The newly released Netflix movie, “Beasts of No Nation,” about the horrors faced by child soldiers in Africa strikes an eerie comparison to our own child soldiers; inner city youths indoctrinated into the horrific world of gang violence. Perhaps this is why Liberals don’t want you to see the movie, as theaters across the nation rejected the movie.
The main character, Agu, is a child in a village of a war torn country. His father and older brother are killed by a militia, who accuses the village of collaborating with a rival group. The attack on the village forces his mother and younger siblings to flee and he is thus separated from his family as he flees into the jungle.
In the beginning of the movie, Agu is good kid. A New York Times movie review by A.O. Scott points out:
“Agu, who describes himself as ‘a good boy from a good family,’ seems perfectly harmless — a skinny preadolescent whose capacity for malice doesn’t extend beyond pranks directed at his vain, girl-crazy older brother.”
Fleeing for his life, he encounters a rebel militia led by a charismatic leader, the “Commandant.” The Commandant becomes a father figure for Agu, as well as the young boys who constitute his army. He exposes them to a world of murder and savagery.
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The film brings a striking comparison to the movie, “Menace II Society,” made in 1993 about an innocent boy who loses his mother to a drug overdose and watches his father go to prison after witnessing him murder another man over a card game. The famed movie critic Roger Ebert had this to say about the movie:
“Caine, the young man at the center of ‘Menace II Society,’ is not an evil person in the usual sense of the word. He has a good nature and a quick intelligence, and in another world he might have turned out happy and productive. But he was not raised in a world that allowed that side of his character to develop, and that is the whole point of this powerful film.”
Caine is taken in by a neighborhood gang leader, who takes him in and becomes his mentor. He is exposed to the world of guns, drugs and violence in the ghetto. In essence, he becomes a child soldier in an American city.
My comparison is shared by other critics. In a 2011 Huffington Post by Aldo Civico titled “Our Own Child Soldiers,” he writes:
“What if we look at the life of gang members through the experience of child soldiers in Africa? Is the experience of children manipulated and dragged into war in Uganda all that different from the one of teenagers recruited by gangs in our own cities? Are the fears and the fight for survival and the sense of power that comes with carrying a weapon of a child soldier in Somalia different from the ones of our teenagers patrolling the neighborhoods of our cities with a gun under their shirt?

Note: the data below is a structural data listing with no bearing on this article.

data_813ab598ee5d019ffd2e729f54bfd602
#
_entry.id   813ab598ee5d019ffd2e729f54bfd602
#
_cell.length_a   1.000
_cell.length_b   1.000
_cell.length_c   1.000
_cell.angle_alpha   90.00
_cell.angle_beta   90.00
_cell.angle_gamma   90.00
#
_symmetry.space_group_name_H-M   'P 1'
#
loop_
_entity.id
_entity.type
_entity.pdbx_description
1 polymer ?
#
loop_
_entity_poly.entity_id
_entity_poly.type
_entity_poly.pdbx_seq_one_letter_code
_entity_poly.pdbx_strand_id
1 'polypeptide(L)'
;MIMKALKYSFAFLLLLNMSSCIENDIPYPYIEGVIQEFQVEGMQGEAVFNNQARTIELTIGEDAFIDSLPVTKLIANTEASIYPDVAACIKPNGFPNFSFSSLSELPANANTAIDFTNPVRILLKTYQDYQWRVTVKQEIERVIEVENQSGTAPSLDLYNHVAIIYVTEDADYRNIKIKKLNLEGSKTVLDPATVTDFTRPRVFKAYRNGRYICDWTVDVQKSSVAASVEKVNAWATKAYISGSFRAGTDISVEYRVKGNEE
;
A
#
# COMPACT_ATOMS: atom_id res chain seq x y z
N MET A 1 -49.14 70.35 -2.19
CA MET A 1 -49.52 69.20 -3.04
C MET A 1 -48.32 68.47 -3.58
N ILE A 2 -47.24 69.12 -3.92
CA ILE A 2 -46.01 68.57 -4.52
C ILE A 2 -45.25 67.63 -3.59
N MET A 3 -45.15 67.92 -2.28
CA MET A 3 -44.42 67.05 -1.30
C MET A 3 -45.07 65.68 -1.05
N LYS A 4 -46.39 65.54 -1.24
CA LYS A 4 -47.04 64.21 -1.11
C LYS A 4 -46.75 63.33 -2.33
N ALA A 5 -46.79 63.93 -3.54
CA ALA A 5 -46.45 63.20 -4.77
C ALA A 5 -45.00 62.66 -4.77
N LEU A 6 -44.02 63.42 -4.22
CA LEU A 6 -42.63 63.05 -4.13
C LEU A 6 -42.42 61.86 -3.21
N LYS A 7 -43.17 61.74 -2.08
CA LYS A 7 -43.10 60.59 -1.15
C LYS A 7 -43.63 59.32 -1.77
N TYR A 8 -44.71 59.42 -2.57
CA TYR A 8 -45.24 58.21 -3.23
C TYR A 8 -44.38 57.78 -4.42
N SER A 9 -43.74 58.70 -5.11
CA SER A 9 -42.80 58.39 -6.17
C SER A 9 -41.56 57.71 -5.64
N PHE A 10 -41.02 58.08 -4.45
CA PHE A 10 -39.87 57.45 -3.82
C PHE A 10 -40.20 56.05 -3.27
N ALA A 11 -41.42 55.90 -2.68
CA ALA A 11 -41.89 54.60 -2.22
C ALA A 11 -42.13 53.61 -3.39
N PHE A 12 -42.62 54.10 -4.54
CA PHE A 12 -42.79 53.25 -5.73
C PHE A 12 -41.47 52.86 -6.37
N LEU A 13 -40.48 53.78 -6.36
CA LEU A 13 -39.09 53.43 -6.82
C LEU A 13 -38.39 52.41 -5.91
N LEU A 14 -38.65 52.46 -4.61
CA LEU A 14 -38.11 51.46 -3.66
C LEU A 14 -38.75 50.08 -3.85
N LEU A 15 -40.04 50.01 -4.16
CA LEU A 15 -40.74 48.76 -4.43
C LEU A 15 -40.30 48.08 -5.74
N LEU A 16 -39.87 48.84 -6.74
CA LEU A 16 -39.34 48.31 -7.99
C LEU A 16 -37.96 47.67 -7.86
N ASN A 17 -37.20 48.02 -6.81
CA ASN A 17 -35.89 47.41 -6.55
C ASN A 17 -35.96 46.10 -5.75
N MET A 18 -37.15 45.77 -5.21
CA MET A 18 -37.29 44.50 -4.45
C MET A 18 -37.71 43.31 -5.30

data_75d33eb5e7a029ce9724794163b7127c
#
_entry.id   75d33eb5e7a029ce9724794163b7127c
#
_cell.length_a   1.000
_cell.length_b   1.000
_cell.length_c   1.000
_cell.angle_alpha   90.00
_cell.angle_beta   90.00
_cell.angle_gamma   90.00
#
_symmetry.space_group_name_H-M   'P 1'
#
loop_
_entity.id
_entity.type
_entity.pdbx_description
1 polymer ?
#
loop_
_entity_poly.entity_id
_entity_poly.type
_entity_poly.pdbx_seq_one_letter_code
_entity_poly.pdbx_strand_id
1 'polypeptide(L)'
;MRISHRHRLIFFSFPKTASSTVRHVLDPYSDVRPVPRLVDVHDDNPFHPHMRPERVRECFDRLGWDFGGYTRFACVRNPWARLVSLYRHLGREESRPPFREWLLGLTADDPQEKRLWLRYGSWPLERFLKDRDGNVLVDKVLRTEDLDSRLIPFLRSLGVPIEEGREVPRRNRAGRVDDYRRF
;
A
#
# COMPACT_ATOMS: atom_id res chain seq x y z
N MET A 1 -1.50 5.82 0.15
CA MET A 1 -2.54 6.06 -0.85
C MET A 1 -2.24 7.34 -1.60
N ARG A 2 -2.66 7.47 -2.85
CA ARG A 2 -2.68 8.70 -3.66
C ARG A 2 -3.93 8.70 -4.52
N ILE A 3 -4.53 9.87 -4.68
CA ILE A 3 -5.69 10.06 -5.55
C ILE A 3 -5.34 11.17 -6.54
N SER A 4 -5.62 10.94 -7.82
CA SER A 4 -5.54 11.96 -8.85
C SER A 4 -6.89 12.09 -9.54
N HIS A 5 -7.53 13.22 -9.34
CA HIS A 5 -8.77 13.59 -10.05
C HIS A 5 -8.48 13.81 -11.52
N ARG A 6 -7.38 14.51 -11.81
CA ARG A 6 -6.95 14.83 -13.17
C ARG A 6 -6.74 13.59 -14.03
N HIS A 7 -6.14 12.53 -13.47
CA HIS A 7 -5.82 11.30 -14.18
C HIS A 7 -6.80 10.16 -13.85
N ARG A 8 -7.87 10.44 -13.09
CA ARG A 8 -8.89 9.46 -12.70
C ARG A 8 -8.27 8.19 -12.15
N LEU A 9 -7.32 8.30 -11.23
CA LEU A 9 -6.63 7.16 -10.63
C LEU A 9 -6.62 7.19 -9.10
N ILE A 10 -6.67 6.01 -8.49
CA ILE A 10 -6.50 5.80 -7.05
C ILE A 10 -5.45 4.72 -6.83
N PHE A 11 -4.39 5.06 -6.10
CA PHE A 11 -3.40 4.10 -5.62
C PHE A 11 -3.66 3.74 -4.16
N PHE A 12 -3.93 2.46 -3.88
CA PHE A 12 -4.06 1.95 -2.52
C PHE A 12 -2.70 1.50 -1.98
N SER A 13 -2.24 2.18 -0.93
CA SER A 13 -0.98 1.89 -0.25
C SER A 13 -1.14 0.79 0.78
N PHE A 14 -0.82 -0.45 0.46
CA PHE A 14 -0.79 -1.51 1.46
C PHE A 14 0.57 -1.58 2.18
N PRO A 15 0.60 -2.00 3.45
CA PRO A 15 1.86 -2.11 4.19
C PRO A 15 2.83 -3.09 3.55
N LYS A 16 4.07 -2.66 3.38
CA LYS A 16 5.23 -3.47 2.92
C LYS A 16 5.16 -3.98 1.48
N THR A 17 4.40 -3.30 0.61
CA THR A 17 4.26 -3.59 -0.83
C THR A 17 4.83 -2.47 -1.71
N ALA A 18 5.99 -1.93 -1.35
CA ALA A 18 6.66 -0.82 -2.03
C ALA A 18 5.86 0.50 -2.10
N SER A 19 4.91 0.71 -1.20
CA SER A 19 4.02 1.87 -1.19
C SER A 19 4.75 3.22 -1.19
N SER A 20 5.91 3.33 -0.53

These questions spun in my mind a few days ago while witnessing the first encounter on Rutgers University’s campus in Newark between Ishmael Beah, a former child soldier from Sierra Leone and author of A Long Way Gone, and DaShaun “Jiwe” Morris, author of War of the Bloods in My Veins, a compelling memoir about his life as a gang leader.
In a room filled to capacity by students and faculty, Ishmael and Jiwe compared notes about their lives. How, still children, in an environment surrounded by violence they were recruited by armed groups. How that at the time seemed the best choice if one was to survive. How they both embraced violence fully, moving around at ease in the space of death.”
You will never see the mainstream media draw these comparisons. But the fact is many young blacks have no heart for America. They stand with hands down, as the Star Spangled Banner is played. They say things like “F the Flag.”
Boys in the Hood exposes the destructive Leftist policies of Democratic controlled major cities, where gang violence is robbing our youth of their innocence every day in the ghettos. The Left largely ignore the gangs that indoctrinate young blacks into a life of violence that usually ends in death or prison. It’s easier to turn attention to movements like #BlackLivesMatter, with the cries of institutional racism, when it’s been the policies of Democrats since before slavery that have done nothing but oppress blacks in America.
It’s ironic that the mainstream media show compassion for Africa’s child soldiers, while doing nothing to show compassion for America’s child soldiers. These children fight and die on the battlefield of inner city streets daily, and the silence is deafening.
Follow James on Twitter @NY_2_Carolina
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